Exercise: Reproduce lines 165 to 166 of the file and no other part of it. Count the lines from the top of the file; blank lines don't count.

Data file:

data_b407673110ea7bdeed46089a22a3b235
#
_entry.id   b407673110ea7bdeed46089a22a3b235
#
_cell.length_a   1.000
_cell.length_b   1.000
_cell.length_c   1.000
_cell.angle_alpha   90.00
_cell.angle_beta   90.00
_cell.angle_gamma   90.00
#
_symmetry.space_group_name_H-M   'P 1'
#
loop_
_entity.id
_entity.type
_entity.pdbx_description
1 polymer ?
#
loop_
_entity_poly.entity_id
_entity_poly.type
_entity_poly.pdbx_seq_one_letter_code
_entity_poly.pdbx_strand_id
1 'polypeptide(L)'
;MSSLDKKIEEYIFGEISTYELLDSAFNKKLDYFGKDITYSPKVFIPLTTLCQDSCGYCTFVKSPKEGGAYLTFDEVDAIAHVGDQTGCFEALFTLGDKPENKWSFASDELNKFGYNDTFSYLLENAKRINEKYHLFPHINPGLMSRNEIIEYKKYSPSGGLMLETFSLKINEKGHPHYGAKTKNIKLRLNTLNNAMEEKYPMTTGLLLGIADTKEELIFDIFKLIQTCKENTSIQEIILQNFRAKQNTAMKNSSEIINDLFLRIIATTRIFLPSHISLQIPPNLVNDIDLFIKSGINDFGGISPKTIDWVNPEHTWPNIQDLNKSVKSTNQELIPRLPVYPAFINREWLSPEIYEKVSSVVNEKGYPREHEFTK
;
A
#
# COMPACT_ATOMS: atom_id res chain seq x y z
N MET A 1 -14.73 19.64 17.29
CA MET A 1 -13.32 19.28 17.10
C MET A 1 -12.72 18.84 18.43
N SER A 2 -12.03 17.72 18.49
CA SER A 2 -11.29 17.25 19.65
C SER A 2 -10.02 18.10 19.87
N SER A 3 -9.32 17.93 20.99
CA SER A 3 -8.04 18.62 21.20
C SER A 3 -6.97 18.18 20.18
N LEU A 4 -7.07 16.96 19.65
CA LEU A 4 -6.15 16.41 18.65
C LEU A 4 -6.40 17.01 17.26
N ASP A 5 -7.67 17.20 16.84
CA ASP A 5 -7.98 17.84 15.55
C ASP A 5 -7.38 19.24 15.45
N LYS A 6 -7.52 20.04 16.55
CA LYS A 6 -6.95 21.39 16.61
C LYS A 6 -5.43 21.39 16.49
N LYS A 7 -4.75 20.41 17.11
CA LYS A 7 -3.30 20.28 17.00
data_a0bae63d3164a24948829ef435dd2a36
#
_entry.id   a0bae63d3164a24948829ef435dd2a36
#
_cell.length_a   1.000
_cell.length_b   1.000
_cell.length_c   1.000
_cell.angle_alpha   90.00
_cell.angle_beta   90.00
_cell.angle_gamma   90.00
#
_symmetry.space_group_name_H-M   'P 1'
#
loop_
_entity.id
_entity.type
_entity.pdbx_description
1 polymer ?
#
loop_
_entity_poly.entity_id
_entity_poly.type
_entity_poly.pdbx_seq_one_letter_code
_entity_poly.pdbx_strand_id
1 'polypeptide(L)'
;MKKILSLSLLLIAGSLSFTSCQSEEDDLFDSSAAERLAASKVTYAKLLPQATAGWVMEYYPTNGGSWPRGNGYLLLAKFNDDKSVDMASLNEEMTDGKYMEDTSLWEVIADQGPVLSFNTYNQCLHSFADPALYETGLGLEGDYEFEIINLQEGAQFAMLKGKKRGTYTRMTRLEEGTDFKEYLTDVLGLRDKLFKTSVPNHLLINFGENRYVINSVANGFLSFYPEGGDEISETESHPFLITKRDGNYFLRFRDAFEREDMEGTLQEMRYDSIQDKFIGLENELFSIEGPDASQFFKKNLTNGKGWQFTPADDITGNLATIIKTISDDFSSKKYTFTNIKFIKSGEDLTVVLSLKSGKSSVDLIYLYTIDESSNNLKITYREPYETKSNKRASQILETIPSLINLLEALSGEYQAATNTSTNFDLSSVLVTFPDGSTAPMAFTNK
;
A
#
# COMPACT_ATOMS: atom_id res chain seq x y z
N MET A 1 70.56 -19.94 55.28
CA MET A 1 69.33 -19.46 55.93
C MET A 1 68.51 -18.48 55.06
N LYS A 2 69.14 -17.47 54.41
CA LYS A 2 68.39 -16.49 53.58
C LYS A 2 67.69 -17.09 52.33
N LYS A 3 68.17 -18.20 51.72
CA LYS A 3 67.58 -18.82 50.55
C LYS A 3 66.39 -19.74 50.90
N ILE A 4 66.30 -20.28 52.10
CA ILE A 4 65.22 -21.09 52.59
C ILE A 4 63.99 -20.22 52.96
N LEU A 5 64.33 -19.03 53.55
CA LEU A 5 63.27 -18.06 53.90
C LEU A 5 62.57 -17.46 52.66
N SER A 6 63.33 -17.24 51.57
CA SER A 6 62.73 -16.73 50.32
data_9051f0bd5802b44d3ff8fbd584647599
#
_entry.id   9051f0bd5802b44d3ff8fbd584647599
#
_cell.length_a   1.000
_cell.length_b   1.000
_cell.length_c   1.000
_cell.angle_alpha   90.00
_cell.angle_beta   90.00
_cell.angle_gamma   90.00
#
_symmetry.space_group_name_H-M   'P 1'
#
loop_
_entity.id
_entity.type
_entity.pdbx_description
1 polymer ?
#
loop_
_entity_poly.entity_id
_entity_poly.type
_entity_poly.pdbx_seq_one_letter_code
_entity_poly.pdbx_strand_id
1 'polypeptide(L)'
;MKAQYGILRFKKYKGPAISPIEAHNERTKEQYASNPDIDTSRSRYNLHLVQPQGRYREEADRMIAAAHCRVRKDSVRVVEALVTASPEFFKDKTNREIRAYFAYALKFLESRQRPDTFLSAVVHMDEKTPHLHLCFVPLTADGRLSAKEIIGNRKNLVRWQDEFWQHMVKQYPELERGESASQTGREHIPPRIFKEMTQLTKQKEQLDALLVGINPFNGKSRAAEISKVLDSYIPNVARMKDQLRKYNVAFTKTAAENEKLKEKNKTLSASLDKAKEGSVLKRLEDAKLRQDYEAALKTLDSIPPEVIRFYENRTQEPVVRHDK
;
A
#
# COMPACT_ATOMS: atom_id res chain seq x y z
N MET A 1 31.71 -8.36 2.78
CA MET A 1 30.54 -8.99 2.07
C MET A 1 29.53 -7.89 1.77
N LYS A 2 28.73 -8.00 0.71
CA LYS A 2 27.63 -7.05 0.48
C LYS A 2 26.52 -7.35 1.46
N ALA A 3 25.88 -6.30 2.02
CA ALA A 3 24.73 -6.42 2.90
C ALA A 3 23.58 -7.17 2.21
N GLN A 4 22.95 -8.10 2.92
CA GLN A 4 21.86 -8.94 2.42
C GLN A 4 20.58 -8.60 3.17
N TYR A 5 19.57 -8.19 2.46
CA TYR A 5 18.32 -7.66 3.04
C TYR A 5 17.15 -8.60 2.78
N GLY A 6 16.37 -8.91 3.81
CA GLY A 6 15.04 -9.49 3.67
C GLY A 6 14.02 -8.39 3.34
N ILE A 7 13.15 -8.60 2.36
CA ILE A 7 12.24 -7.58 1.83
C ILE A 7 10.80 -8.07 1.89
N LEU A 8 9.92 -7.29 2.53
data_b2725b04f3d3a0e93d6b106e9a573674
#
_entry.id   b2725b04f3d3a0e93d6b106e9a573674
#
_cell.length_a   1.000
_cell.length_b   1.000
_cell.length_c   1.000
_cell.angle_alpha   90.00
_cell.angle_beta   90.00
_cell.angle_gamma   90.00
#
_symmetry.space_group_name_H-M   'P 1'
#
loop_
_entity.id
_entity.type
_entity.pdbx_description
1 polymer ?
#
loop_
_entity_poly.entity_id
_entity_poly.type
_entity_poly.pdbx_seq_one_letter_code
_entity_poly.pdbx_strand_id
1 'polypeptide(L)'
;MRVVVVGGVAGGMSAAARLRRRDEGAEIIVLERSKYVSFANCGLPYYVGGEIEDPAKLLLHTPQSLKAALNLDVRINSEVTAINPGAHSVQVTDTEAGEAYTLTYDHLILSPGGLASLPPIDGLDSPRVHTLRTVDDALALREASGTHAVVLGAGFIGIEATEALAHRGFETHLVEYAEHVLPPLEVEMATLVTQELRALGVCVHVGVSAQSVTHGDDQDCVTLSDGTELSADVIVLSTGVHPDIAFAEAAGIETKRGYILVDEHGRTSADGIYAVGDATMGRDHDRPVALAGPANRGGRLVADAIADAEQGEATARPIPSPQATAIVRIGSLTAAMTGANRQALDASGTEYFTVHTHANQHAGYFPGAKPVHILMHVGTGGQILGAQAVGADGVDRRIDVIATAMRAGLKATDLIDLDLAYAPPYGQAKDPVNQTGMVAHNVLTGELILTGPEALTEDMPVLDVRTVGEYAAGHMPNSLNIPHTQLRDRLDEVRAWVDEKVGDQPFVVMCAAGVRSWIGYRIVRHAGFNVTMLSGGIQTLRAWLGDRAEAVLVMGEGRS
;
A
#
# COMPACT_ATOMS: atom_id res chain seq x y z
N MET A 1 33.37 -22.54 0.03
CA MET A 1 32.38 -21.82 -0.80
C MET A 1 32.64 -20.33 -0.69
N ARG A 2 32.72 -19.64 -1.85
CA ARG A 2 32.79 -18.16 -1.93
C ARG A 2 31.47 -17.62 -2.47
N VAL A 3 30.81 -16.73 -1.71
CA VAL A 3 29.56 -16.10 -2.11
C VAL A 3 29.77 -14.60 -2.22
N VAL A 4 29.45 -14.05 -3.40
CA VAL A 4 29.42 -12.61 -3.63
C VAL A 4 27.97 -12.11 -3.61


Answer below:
_entity.type
_entity.pdbx_description